Book Club: An American Marriage


An American Marriage by Tayari Jones


Oprah could tell me the world was flat and I would buy it (well, maybe not exactly, but you get the idea). An American Marriage was a recommendation by her in her book club and I knew I had to read it. For a book whose central characters I have absolutely nothing in common with, it really had me hooked and I hope that you'll read my review to see what I mean.

Goodreads Synopsis: 

Newlyweds Celestial and Roy are the embodiment of both the American Dream and the New South. He is a young executive, and she is an artist on the brink of an exciting career. But as they settle into the routine of their life together, they are ripped apart by circumstances neither could have imagined. Roy is arrested and sentenced to twelve years for a crime Celestial knows he didn’t commit. Though fiercely independent, Celestial finds herself bereft and unmoored, taking comfort in Andre, her childhood friend, and best man at their wedding. As Roy’s time in prison passes, she is unable to hold on to the love that has been her center. After five years, Roy’s conviction is suddenly overturned, and he returns to Atlanta ready to resume their life together.

Related post: Book Club: The Hate U Give

My Review:

Even though Oprah is the queen, I really wasn't sure if this book would really be my cup of tea, especially when I read the first few chapters. It was pretty clear I had nothing in common with any of the central characters - I'm not married, I'm not lusting after anyone who is married, I'm not black, and I have never been nor known anyone who has been incarcerated.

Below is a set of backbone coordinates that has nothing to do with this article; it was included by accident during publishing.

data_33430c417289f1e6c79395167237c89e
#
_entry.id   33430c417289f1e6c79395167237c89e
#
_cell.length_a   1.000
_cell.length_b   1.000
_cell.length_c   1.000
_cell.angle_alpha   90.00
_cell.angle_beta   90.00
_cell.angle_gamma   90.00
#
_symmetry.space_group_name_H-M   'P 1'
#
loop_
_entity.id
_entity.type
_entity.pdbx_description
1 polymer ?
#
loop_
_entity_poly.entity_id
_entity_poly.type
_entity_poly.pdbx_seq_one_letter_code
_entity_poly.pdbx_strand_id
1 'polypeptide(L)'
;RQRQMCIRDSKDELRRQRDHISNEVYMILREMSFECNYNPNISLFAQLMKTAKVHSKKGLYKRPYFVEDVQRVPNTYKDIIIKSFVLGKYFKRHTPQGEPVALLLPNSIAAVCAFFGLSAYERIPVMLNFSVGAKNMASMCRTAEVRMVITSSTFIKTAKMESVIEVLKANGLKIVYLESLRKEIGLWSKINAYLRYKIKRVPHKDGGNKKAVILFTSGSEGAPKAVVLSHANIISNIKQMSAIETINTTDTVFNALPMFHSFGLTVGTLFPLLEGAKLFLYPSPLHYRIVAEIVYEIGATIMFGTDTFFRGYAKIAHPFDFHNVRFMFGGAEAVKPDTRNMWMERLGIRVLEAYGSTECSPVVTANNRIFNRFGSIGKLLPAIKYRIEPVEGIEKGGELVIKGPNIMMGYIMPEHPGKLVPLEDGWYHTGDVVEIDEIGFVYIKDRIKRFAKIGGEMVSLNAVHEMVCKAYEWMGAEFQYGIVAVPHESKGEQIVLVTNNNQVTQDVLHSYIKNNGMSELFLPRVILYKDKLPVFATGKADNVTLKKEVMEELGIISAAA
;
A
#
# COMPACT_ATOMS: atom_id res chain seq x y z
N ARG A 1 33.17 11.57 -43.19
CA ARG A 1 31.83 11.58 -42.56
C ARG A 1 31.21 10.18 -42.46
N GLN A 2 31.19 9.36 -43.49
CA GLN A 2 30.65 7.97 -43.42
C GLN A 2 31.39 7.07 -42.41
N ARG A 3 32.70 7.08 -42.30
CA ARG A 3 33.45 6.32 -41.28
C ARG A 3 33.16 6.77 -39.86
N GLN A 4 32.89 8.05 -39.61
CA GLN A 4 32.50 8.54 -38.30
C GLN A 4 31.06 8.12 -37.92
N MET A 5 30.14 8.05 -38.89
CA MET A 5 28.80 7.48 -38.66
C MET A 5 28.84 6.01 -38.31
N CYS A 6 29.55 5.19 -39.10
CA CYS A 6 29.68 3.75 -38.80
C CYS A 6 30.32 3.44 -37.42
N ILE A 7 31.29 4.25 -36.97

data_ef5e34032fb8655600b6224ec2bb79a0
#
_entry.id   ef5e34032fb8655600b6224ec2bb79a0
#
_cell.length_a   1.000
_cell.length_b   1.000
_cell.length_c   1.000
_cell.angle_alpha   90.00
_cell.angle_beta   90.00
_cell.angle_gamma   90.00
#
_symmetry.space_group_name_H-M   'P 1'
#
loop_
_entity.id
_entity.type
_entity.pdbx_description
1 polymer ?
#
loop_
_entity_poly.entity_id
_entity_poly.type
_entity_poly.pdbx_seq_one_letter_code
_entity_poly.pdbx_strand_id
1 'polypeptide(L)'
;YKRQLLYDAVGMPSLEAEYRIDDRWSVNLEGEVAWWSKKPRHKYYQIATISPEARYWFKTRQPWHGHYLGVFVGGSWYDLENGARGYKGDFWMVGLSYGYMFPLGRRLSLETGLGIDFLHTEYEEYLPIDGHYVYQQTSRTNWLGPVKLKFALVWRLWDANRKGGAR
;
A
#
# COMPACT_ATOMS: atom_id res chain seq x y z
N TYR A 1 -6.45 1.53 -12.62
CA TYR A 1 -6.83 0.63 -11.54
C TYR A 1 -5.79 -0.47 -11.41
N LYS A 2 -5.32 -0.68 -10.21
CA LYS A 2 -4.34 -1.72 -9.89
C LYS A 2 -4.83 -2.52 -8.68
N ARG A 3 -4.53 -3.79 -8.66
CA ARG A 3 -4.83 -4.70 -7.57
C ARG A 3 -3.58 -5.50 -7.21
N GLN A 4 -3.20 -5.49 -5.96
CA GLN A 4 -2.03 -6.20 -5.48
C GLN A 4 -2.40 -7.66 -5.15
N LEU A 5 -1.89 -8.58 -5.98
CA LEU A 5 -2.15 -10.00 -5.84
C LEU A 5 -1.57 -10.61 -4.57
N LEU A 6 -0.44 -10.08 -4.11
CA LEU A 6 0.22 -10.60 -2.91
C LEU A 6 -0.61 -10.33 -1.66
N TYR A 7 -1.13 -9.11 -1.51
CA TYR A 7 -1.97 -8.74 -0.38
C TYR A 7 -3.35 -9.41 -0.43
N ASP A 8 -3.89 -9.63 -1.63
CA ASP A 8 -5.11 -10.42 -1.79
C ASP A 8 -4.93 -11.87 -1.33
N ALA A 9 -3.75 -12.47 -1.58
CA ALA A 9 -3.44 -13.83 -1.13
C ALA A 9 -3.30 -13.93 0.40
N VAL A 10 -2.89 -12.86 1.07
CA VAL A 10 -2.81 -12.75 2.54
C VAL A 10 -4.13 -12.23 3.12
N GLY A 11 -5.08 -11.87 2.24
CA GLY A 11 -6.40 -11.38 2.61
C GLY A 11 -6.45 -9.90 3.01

Yet after I got past those initial hesitations, I realized, perhaps that's the point? Even though I don't have anything in common with the characters externally, there were times some of the thought processes of Celestial, Roy, and Andre both made sense and didn't make sense to me. Oddly enough, that makes sense to me because I don't always know why I do the things I do or think the things I think. 

Roy and Celestial have only been married for a year when their life takes a drastic turn. Roy is a young up and coming sales executive and Celestial is on the verge of making a breakthrough in her art career. Roy is accused of a crime he didn't commit and sentenced to 12 years in prison. In a series of letters you see that he switches back and forth from wanting Celestial to wait for him to wanting her to move on with her life. Celestial during this trying time, turns to her childhood friend, Andre who also happened to be the best man at her wedding, and begins a romantic relationship with him. 

Andre's sentence is suddenly commuted after five years and when he gets out, he realizes that so much has changed already, but because Celestial never filed for divorce during their time apart giving him a sense of hope. 

But this is what loss has taught me of love. Our house isn’t simply empty, our home has been emptied. Love makes a place in your life, it makes a place for itself in your bed. Invisibly, it makes a place in your body, rerouting all your blood vessels, throbbing right alongside your heart. When it’s gone, nothing is whole again.
— Celestial, An American Marriage

This book is definitely not action-packed, nor fast-paced. The scene of the trial was maybe only a few pages and written with few details. The point is not what happens in the story, the book is about the characters and how they feel and think. Boy did it ever make me think. An American Marriage is about the nuances - the book explores the themes of race, incarceration, love, and relationships in a way that is both subtle and not-so-subtle and I found myself really enjoying that line that Tayari Jones masterfully walked. Many times, I found myself shaking my head at the characters because I just could not relate to their choices and caught myself thinking to myself, "I would never do that," but the character development was so strong that it kept pulling me in. 

I gave this book four stars on Goodreads and I really think it's worth a read for everyone! I mean, if Oprah says you should read it, you should. 

DeborahBook, Reading, Review